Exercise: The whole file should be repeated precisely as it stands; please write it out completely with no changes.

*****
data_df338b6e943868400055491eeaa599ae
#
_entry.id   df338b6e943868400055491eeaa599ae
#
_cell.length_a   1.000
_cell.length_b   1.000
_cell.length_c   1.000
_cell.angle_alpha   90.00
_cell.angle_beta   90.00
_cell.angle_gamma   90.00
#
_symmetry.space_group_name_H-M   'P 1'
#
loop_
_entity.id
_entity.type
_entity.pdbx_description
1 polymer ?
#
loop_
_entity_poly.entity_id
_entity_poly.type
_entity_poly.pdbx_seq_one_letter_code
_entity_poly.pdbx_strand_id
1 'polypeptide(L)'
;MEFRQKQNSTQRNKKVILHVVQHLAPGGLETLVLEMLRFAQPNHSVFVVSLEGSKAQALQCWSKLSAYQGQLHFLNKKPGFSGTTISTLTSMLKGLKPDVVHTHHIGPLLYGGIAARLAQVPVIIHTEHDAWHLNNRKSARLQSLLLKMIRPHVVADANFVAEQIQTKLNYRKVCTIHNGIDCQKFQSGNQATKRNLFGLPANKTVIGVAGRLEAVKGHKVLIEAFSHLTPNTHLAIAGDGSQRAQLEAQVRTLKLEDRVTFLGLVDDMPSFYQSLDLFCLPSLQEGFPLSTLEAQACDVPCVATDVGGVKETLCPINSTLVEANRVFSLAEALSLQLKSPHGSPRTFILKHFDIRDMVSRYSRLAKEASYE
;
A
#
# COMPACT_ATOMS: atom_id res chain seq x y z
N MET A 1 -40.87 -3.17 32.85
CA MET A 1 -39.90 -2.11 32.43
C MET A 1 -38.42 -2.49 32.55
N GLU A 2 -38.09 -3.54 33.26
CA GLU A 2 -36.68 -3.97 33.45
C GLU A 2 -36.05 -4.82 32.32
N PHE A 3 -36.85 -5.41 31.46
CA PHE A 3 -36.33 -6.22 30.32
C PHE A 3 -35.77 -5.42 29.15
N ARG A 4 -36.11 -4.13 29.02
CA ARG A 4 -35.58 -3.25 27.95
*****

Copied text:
data_df338b6e943868400055491eeaa599ae
#
_entry.id   df338b6e943868400055491eeaa599ae
#
_cell.length_a   1.000
_cell.length_b   1.000
_cell.length_c   1.000
_cell.angle_alpha   90.00
_cell.angle_beta   90.00
_cell.angle_gamma   90.00
#
_symmetry.space_group_name_H-M   'P 1'
#
loop_
_entity.id
_entity.type
_entity.pdbx_description
1 polymer ?
#
loop_
_entity_poly.entity_id
_entity_poly.type
_entity_poly.pdbx_seq_one_letter_code
_entity_poly.pdbx_strand_id
1 'polypeptide(L)'
;MEFRQKQNSTQRNKKVILHVVQHLAPGGLETLVLEMLRFAQPNHSVFVVSLEGSKAQALQCWSKLSAYQGQLHFLNKKPGFSGTTISTLTSMLKGLKPDVVHTHHIGPLLYGGIAARLAQVPVIIHTEHDAWHLNNRKSARLQSLLLKMIRPHVVADANFVAEQIQTKLNYRKVCTIHNGIDCQKFQSGNQATKRNLFGLPANKTVIGVAGRLEAVKGHKVLIEAFSHLTPNTHLAIAGDGSQRAQLEAQVRTLKLEDRVTFLGLVDDMPSFYQSLDLFCLPSLQEGFPLSTLEAQACDVPCVATDVGGVKETLCPINSTLVEANRVFSLAEALSLQLKSPHGSPRTFILKHFDIRDMVSRYSRLAKEASYE
;
A
#
# COMPACT_ATOMS: atom_id res chain seq x y z
N MET A 1 -40.87 -3.17 32.85
CA MET A 1 -39.90 -2.11 32.43
C MET A 1 -38.42 -2.49 32.55
N GLU A 2 -38.09 -3.54 33.26
CA GLU A 2 -36.68 -3.97 33.45
C GLU A 2 -36.05 -4.82 32.32
N PHE A 3 -36.85 -5.41 31.46
CA PHE A 3 -36.33 -6.22 30.32
C PHE A 3 -35.77 -5.42 29.15
N ARG A 4 -36.11 -4.13 29.02
CA ARG A 4 -35.58 -3.25 27.95